Gastroenterologist Nick Read advises: “You don’t have to stuff yourself like a turkey to have a good time. Avoiding large portions, not eating too late and limiting your alcohol intake will help.”

5. Minimize your alcohol intake and high-calorie drinks.

As the University of Rochester documented, a 12-ounce can of regular beer contains 140 to 200 calories; a light beer has 100 or more calories; a 4-ounce glass of wine has 62 to 160 calories; and a single shot of liquor (1.5 ounces) has anywhere from 115 to 200 calories. And one cup of eggnog has 343 calories! Remember that it takes 2,100 continuous jumping jacks to burn off 8 ounces of eggnog!

6. Fight to keep consistent sleep patterns.

Bad sleep patterns are precursors for bad stress and sickness. In last week’s column, I gave you Santa’s secrets to help you slumber. As much as possible, fight to get 7 1/2 hours of sleep every night, doing your best to get to bed and wake at roughly the same times, per the advice of Michael Breus, a clinical psychologist specializing in sleep and a fellow of the American Academy of Sleep Medicine.

7. Restore your inner calm.

Intentionally recalibrate your inner self each day by setting aside at least 15 minutes to meditate or pray. The sacred in the season can offer key calming and refreshing moments. Studies reveal that people who regularly meditate have less depression and lower blood pressure. And this past April, T.M. Luhrmann, a professor of anthropology at Stanford, explained in The New York Times that church attendance “boosts the immune system and decreases blood pressure. It may add as much as two to three years to your life.”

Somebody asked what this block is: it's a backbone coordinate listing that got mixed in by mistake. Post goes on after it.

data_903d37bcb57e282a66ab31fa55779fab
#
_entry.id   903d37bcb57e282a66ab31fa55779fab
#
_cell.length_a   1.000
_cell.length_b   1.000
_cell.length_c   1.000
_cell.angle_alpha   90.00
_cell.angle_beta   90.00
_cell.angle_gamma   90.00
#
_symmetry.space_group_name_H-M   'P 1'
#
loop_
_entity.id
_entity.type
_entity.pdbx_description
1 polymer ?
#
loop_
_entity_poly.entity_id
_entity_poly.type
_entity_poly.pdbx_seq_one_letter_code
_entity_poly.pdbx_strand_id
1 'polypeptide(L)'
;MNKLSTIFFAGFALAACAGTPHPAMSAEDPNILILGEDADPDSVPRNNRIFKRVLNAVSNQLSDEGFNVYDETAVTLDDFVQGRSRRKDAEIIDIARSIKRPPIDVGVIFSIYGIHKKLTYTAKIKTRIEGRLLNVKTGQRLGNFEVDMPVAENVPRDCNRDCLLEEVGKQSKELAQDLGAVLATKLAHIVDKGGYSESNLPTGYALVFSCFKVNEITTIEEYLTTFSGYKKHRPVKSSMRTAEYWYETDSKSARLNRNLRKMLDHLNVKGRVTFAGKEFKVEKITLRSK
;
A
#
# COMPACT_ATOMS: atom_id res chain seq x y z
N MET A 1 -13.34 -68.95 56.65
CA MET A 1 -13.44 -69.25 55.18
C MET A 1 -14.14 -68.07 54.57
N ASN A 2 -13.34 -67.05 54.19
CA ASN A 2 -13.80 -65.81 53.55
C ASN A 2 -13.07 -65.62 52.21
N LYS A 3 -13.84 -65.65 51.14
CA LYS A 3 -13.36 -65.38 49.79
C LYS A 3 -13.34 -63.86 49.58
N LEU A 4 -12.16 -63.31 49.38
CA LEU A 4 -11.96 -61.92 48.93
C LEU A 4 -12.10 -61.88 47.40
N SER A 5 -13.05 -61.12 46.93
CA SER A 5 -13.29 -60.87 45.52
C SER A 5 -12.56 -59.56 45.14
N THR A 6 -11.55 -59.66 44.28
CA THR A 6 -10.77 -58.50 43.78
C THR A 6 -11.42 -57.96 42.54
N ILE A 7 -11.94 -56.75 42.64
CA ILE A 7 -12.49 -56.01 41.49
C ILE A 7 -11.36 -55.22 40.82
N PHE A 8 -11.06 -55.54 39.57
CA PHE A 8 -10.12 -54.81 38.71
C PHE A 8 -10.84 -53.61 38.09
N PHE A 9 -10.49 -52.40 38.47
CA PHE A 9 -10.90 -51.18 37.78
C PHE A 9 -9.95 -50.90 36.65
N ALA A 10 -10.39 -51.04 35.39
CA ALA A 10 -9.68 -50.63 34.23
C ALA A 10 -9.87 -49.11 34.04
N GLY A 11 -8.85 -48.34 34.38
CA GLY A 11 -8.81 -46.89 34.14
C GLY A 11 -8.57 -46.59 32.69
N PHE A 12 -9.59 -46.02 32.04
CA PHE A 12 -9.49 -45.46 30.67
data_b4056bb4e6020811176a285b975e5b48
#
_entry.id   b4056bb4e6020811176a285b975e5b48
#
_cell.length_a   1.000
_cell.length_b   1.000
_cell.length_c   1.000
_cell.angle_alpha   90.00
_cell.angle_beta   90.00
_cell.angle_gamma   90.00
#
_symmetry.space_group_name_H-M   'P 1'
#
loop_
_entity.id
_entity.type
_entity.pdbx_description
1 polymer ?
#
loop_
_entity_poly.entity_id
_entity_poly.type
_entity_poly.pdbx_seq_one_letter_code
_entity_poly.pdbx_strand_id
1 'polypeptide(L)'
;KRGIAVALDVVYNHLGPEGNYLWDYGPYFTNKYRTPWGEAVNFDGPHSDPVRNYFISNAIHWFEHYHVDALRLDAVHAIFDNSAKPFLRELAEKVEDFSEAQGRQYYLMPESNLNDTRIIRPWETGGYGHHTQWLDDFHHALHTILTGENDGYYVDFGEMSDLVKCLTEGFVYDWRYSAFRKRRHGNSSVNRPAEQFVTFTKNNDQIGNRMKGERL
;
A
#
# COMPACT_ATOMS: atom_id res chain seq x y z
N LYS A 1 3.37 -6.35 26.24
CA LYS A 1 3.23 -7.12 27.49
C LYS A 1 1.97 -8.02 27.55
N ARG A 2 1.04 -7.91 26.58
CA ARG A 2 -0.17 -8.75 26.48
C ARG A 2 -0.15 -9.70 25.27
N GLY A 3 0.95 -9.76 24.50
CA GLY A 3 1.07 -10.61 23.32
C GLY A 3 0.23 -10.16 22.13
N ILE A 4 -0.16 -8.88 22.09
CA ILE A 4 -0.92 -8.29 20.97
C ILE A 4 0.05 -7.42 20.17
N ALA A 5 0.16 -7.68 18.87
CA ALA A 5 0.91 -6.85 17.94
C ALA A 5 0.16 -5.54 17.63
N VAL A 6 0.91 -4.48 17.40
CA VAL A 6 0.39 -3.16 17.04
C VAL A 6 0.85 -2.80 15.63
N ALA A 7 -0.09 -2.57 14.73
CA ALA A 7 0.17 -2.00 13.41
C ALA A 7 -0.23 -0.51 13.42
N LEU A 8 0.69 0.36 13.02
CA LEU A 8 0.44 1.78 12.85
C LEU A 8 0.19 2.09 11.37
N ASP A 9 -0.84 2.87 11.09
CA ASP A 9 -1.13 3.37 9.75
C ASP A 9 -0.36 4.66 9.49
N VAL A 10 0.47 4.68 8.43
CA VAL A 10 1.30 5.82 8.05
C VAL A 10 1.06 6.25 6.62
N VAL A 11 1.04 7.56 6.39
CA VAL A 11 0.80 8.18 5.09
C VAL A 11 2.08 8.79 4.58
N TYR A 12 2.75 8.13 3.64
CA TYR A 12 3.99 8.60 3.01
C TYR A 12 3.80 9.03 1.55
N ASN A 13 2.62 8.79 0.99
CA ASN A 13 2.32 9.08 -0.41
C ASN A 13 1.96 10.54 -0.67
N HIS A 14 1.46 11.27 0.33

Now that’s timely advice for Christmas!

Write to Chuck Norris with your questions about health and fitness. Follow Chuck Norris through his official social media sites, on Twitter @chucknorris and Facebook’s “Official Chuck Norris Page.” He blogs at ChuckNorrisNews.blogspot.com.